Access to residential school records an ongoing challenge, people tell unmarked burials gathering

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Accessing records is one of the biggest challenges in locating unmarked burials and identifying missing children from residential schools, survivors and experts say.

“The current systems and structures are failing us,” said Kimberly Murray, special interlocutor for missing children and unmarked graves and burial sites associated with residential schools, in her closing remarks following the inaugural national gathering on unmarked burials.

The gathering took place Sept. 13-14 in Edmonton, bringing together over 300 First Nations, Inuit, and Métis leaders and survivors, families, and communities that have embarked on burial site searches.

On Wednesday, four rapporteurs presented summaries of what was said and heard during breakout sessions the day before on issues related to records and archives, search technology, investigations, and protecting and accessing residential school sites. Each session heard from three experts and knowledge holders.

Tanya Talaga, an Anishinaabe journalist, was one of the rapporteurs tasked with presenting the session that asked what records are out there, what are they, and how do you access them?

“These are big questions we’ve been hearing a lot about so far for the last two days and I don’t know if we’re going to find any answers in this particular session,” said Talaga.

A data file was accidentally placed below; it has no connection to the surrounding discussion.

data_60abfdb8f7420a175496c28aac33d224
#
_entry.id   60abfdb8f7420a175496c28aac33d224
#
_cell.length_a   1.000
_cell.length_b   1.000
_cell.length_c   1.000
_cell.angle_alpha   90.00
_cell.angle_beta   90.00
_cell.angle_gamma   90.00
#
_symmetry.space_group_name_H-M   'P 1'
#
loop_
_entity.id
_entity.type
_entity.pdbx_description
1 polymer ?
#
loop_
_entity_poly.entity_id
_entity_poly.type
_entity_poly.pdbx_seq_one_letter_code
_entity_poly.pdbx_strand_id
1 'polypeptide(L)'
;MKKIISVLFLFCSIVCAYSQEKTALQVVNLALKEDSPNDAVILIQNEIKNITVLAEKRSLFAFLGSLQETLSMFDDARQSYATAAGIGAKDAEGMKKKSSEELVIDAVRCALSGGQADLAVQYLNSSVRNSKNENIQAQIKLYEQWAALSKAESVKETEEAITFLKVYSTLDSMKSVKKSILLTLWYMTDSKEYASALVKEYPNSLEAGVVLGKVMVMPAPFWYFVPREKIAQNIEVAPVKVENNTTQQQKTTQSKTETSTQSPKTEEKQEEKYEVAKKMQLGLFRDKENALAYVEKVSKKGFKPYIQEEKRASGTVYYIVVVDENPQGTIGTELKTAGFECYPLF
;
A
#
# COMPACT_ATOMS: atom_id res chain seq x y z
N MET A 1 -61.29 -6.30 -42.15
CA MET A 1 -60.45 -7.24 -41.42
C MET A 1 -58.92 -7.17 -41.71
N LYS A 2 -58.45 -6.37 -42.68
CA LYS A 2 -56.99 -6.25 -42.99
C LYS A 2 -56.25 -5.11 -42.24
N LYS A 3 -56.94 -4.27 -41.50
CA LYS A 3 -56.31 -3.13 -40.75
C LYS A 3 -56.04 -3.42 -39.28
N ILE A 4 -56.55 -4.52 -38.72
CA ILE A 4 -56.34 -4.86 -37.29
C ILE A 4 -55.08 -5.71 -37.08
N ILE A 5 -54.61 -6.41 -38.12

Journalists Brandi Morin and Tanya Talaga were two of the rapporteurs tasked at recapping Tuesday’s breakout sessions to the plenary on Wednesday afternoon. (Ka’nhehsí:io Deer/CBC)

Last year, Saddle Lake Cree Nation in Alberta formed the Acimowin Opaspiw Society to investigate possible burial sites at the Blue Quills residential school, and formed a reconciliation partnership with the Catholic Church in order to access records.

Leah Redcrow, director of stakeholder engagement for the Acimowin Opaspiw Society, talked about the steps taken to form the partnership including drafting and signing non-disclosure agreements, getting adequate data management, and getting a band council resolution.

“The goal of reconciliation partnerships is to restore harmony between the people the entities represent,” said Talaga.

“Why is this a good idea? It is important to note that the Catholic Church is not compelled or required to provide records…. Each archdiocese makes that decision, and you need those records to conduct your investigations.”

The records are guarded, she said, but all life events of residential school students were recorded in the parish, not the residential schools.

This small empty chair was placed in a conference room of an Edmonton hotel this week to represent the spirits of children who never returned home from Canada’s Indian residential school system, (Ka’nhehsí:io Deer/CBC)

Representatives from the federal government and churches had an opportunity to respond to what was presented by the rapporteurs.